just accept that this is too complicated.

    as soon as you have the massage, its easy to do, but till you get the massage, good luck

    as written here
    http://www.hackint0sh.org/forum/showthread.php?t=3491


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    Quote Originally Posted by fabiopigi View Post
    then there would be a need of a speech-recognition for "zero seven nine" into "079".

    just accept that this is too complicated.

    as soon as you have the massage, its easy to do, but till you get the massage, good luck

    as written here
    http://www.hackint0sh.org/forum/showthread.php?t=3491
    If messages arrive as a raw audio stream then yeah it's not worth it. But if they are wrapped into some sort of block and then played back. It might be worth a look. What I'm thinking would be sort of like an image file. It would be a herculean task to write a facial recognition app to process photos and identify people in an emailed jpeg but the jpeg itself has a wrapper with meta information. If voicemails are files then it would be possible. If not then it would be way too much of a pain.

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    the thing is they ARE NOT "files" they are a regular phone conversation! this is what you seem to be neglecting.

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    Quote Originally Posted by RVN84 View Post
    the thing is they ARE NOT "files" they are a regular phone conversation! this is what you seem to be neglecting.
    OK.

    I've never done any low level device programming so am admittedly out of my element with this stuff, but even with "regular phone conversations," it's not magic. There is some mechanism by which the signals reach your phone (radio as I understand it) Are the signals digitally encoded? Or analog?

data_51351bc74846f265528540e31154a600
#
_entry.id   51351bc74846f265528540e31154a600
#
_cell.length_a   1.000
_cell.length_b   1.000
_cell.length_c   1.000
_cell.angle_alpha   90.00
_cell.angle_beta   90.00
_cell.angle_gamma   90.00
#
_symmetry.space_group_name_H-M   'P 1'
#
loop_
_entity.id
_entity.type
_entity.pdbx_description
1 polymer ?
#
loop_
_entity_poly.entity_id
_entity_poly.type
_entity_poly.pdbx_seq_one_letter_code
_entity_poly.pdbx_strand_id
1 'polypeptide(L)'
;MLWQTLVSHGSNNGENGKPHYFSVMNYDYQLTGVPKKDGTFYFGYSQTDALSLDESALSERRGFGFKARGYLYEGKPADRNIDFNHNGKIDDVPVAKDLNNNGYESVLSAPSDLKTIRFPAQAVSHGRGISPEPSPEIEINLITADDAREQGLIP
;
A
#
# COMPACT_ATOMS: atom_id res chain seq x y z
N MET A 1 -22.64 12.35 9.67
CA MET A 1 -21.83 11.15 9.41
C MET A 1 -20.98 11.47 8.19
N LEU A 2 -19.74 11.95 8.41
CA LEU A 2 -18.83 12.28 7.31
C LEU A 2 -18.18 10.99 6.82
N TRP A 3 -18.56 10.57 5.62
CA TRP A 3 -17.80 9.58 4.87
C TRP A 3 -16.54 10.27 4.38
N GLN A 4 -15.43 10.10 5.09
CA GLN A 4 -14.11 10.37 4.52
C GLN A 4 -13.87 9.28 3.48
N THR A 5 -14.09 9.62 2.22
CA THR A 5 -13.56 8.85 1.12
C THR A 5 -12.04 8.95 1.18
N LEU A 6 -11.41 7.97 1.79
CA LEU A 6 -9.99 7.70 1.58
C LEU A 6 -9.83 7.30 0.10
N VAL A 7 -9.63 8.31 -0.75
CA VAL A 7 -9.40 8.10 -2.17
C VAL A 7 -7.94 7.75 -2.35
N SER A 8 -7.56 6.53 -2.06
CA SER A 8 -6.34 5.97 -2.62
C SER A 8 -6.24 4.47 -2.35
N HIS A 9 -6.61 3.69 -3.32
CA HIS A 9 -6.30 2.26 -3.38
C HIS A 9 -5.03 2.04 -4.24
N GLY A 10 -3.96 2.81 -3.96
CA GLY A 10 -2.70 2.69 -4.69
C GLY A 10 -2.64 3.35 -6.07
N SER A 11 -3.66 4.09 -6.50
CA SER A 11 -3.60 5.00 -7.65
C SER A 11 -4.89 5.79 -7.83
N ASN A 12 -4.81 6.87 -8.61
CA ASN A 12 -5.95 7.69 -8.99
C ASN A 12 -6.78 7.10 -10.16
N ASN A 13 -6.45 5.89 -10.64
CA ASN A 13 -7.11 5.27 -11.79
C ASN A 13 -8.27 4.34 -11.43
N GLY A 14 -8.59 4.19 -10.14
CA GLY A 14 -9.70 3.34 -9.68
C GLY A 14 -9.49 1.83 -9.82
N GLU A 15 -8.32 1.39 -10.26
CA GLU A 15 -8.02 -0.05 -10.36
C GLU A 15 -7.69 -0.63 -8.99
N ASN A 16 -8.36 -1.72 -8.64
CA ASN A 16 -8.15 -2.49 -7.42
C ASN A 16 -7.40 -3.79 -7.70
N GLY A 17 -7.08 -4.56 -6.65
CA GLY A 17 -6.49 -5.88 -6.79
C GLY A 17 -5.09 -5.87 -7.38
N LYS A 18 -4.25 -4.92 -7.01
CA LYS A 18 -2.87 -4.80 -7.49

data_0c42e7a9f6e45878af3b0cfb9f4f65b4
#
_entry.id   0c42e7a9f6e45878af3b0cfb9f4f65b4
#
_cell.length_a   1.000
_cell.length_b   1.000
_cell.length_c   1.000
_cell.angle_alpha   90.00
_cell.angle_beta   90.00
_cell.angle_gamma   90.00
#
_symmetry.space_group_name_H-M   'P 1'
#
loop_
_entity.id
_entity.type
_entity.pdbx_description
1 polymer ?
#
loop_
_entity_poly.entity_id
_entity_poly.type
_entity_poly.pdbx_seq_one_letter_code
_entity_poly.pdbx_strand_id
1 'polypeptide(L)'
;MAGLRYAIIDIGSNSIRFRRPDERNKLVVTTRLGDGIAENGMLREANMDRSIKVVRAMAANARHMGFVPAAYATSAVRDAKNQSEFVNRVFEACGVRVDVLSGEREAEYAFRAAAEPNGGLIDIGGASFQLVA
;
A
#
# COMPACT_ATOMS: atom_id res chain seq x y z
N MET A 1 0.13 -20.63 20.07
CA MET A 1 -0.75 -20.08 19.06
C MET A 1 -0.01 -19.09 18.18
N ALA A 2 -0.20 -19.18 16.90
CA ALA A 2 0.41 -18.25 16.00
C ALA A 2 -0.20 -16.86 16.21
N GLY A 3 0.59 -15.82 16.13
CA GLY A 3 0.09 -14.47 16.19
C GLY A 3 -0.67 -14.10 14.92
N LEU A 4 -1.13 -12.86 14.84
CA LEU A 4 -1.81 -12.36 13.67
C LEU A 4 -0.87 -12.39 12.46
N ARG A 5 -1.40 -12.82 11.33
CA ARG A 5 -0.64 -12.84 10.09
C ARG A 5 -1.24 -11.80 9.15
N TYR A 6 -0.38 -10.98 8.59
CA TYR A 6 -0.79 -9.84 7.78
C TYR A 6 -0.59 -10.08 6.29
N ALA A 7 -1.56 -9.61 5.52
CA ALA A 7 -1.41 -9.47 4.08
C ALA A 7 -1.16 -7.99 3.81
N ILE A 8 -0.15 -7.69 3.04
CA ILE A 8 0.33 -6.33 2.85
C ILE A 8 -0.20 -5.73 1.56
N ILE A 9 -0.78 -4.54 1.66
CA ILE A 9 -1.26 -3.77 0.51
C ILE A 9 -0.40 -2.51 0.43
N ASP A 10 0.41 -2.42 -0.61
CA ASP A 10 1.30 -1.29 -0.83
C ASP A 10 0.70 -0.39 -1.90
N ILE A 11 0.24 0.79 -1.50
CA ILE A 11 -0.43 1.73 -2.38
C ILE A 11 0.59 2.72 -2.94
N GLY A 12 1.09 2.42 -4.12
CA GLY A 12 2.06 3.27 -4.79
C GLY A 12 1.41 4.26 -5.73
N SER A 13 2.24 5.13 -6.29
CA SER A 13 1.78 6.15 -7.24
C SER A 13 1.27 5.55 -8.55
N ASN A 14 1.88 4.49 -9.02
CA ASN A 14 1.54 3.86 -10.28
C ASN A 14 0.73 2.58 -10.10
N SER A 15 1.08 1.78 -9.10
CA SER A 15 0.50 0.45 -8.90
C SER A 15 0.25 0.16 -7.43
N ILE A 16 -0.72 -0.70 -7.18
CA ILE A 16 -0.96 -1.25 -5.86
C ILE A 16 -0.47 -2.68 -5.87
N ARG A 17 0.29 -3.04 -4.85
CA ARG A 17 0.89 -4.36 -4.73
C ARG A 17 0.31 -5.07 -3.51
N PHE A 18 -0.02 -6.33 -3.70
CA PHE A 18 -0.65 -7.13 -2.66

If the signal goes more or less directly from the radio component to the speakers then there is indeed no place to insert a "message reading" hack. Is that how it works? Or does the signal arrive in digital packets which are passed from the radio to some other iPhone chip for conversion into signals that drive the speaker?
    Last edited by cuzco; 08-27-2007 at 01:04 AM.

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    Well obviously it has a whole lot of processing in the middle, but these messages dont have "headers" like you seem to want to find. There are codecs and D2A conversions in place, since it is digital (obvious for GSM), but it is the same as a CD, its digital too, but doesnt have special headers and such that would say "message 1:" "message 2:", etc...

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    Quote Originally Posted by RVN84 View Post
    Well obviously it has a whole lot of processing in the middle, but these messages dont have "headers" like you seem to want to find. There are codecs and D2A conversions in place, since it is digital (obvious for GSM), but it is the same as a CD, its digital too, but doesnt have special headers and such that would say "message 1:" "message 2:", etc...
    Tracks on a CD do have headers but I know what you're getting at.

    Last question. Although it isn't enough information do anything especially useful, would the time between the end of one message and the beginning of the next be separated by some sort of "end of message/start of message" byte? I'm not looking try to do anything with this, just curious.